I felt like a grown up as Mom showed me how to place the thick strap of the sack on my shoulder. I knew I was no longer a baby.
When we reached the other end of the field to select our rows of cotton, I noticed that Mom selected four cotton rows for us. I looked at her with a question in my eyes.
"Mija, you need a row of cotton all your own so that you can fill the big cotton sack," my mom said.
Having a cotton row all to myself was scary. But, I was determined to prove to everyone that I was old enough to carry a cotton picking sack for adults. I quickly began to pick cotton and stuff it into my sack.
I kept looking back every five minutes to see if my sack was getting as full as the ones that my mom and sisters had. An hour later, I felt like I would never be able to pick enough cotton to fill the sack. But, I was determined to prove to Mom that I deserved an adult-sized cotton sack.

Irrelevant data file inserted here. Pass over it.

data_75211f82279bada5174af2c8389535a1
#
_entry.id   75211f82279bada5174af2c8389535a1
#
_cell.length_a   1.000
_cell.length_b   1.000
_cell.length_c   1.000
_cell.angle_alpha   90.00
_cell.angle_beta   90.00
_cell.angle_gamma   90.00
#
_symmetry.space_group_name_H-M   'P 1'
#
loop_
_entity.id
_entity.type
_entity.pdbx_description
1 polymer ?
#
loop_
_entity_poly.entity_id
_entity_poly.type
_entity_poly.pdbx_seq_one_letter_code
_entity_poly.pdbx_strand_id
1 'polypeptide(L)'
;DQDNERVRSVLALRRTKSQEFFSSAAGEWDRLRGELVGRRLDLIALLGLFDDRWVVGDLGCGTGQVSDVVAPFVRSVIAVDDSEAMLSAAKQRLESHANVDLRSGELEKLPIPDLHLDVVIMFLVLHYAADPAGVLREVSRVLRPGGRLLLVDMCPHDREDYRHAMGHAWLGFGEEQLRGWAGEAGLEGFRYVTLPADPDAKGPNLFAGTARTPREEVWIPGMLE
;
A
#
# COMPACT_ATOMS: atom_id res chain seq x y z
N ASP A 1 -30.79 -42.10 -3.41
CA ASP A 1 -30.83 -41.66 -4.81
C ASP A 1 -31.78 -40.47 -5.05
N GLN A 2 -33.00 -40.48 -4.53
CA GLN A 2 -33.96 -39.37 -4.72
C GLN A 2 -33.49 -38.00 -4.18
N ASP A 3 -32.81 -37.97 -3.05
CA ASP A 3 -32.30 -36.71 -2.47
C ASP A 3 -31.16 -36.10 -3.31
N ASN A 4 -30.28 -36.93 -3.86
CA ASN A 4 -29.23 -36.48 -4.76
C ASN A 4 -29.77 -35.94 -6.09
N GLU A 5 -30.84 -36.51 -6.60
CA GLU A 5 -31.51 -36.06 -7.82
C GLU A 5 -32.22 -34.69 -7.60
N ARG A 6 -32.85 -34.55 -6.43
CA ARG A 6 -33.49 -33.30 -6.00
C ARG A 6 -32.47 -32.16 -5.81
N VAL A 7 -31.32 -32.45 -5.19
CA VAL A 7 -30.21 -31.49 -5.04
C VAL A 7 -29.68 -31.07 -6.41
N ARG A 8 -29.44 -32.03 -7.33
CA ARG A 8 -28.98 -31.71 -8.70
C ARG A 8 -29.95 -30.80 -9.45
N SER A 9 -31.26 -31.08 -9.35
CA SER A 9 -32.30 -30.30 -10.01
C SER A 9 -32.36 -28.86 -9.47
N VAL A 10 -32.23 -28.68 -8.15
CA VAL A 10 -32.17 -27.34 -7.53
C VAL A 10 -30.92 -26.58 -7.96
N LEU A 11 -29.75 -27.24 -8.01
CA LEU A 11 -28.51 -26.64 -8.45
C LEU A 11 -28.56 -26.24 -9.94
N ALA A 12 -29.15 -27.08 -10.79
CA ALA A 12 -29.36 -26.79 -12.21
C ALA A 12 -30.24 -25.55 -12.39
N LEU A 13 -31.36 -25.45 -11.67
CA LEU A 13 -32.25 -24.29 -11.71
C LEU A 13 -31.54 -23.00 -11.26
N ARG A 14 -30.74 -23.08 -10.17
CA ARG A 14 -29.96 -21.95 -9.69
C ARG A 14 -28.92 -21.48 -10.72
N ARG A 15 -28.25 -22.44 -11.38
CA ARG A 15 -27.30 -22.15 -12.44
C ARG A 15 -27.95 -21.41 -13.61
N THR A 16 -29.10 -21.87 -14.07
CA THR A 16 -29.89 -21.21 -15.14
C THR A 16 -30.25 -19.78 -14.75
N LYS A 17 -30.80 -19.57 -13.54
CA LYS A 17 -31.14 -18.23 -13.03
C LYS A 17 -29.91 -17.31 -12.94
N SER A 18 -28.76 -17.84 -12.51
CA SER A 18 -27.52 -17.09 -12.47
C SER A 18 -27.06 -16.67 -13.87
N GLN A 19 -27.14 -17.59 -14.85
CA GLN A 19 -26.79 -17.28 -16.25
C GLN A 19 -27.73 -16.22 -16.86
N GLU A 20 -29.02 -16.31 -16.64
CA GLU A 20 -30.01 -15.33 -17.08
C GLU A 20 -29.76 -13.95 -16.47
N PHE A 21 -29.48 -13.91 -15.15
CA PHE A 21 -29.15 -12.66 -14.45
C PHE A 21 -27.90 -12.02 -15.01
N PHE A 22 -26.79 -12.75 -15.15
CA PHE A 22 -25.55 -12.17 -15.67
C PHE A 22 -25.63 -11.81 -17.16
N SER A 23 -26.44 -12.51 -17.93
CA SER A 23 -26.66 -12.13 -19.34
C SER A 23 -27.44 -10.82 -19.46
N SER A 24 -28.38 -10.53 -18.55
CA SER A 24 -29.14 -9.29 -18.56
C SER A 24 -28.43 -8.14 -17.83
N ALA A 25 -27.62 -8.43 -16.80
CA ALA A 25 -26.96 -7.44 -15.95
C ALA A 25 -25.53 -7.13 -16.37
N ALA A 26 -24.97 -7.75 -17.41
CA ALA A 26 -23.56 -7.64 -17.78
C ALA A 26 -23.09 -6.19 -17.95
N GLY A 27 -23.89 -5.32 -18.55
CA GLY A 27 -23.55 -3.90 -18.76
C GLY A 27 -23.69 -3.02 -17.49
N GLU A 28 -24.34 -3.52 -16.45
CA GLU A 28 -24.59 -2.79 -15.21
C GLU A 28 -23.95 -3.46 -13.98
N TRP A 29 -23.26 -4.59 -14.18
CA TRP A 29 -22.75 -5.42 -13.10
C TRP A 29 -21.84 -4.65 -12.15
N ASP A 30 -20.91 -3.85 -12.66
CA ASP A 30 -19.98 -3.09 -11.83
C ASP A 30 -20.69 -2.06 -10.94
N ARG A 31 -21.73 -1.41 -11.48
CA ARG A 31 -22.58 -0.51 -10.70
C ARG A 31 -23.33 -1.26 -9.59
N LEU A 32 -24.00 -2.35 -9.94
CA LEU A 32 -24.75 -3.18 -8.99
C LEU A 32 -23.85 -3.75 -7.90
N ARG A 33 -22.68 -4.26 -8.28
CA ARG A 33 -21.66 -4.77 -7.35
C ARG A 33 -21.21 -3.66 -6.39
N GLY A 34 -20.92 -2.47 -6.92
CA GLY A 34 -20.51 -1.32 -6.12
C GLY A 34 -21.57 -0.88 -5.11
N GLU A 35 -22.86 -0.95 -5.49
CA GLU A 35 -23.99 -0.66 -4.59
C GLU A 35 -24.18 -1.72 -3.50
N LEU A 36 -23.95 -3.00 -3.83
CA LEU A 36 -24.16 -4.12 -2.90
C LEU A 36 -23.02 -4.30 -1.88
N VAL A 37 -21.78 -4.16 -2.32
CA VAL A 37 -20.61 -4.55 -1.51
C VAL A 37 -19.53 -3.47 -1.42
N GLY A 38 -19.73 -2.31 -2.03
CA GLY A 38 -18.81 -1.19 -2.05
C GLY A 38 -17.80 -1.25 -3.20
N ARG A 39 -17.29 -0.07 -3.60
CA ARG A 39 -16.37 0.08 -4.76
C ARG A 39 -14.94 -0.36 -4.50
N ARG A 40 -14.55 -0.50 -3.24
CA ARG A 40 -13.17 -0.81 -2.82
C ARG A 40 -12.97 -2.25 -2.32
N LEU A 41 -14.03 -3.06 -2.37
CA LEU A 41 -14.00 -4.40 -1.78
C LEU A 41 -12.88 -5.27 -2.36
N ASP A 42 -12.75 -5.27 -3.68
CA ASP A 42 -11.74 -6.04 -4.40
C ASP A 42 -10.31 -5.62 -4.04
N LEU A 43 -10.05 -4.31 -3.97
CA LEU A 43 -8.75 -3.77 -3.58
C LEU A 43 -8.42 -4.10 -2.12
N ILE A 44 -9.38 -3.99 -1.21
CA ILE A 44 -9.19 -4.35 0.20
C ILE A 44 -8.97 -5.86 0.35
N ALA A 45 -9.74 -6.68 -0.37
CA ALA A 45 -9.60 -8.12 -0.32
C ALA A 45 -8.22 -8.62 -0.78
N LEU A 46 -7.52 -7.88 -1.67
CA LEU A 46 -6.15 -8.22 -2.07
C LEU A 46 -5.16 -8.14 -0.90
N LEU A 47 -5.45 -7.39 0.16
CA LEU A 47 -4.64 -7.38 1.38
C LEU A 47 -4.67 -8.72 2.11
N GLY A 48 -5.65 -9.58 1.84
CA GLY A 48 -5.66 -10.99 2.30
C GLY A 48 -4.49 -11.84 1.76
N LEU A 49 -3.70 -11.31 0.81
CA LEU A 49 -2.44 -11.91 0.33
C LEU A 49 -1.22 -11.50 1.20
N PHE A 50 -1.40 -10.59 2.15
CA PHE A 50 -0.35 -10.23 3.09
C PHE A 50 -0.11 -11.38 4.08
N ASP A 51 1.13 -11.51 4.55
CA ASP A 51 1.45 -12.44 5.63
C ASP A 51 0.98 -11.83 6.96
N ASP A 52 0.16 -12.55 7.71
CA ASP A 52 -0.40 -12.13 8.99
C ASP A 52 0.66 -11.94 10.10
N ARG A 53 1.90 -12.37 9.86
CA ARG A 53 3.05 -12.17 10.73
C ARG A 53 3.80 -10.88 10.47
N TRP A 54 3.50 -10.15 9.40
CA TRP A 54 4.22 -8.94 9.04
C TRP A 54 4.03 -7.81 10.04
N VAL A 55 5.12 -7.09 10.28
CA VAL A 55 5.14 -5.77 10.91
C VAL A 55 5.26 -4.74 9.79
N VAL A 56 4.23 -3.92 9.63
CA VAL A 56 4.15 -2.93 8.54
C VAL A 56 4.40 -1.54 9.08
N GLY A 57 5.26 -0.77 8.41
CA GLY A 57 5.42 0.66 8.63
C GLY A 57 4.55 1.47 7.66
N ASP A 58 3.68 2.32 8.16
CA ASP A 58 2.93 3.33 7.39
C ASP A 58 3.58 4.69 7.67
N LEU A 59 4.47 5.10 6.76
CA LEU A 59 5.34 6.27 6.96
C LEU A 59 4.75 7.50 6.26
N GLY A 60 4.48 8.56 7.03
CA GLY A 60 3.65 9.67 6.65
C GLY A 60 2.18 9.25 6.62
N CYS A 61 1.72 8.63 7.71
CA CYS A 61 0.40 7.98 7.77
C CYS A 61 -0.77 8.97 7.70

Two hours later, I did not have to look back to know that I was filling up the cotton sack. I was having problems walking forward. The cotton sack felt heavy on my shoulder no matter how I twisted the strap that went around the shoulder. Now I understood why my mom and older sisters did not talk while picking cotton. It was hard pulling the big sack behind me as I picked cotton and tried to stay up with everybody else.
Mom saw my red face under the hot sun and came toward me. She took the strap off my shoulder and used both her hands to hold the sack up. She shook the sack up and down.
"It is easier to pull the sack behind you if you push the cotton to the very bottom." she explained. We have about an hour before lunch."
I wondered if I could hold out for a full hour, but I said nothing. I kept on picking, even though the strap on my shoulder was cutting into my skin. That was a sign that I was really filling up my cotton sack.
I looked around and noticed that my sisters were hauling their cotton sacks on to their shoulders.
"It's lunch time," my mother said as he turned to look at me.
The panic was all over my face; there was no way I could lug the cotton sack up onto my shoulder and walk all the way to the truck to weigh it.
"Here, let me show you how to do this," my mom said as she picked up the sack and placed it on my shoulder.
The heavy cotton sack kept falling off my shoulder.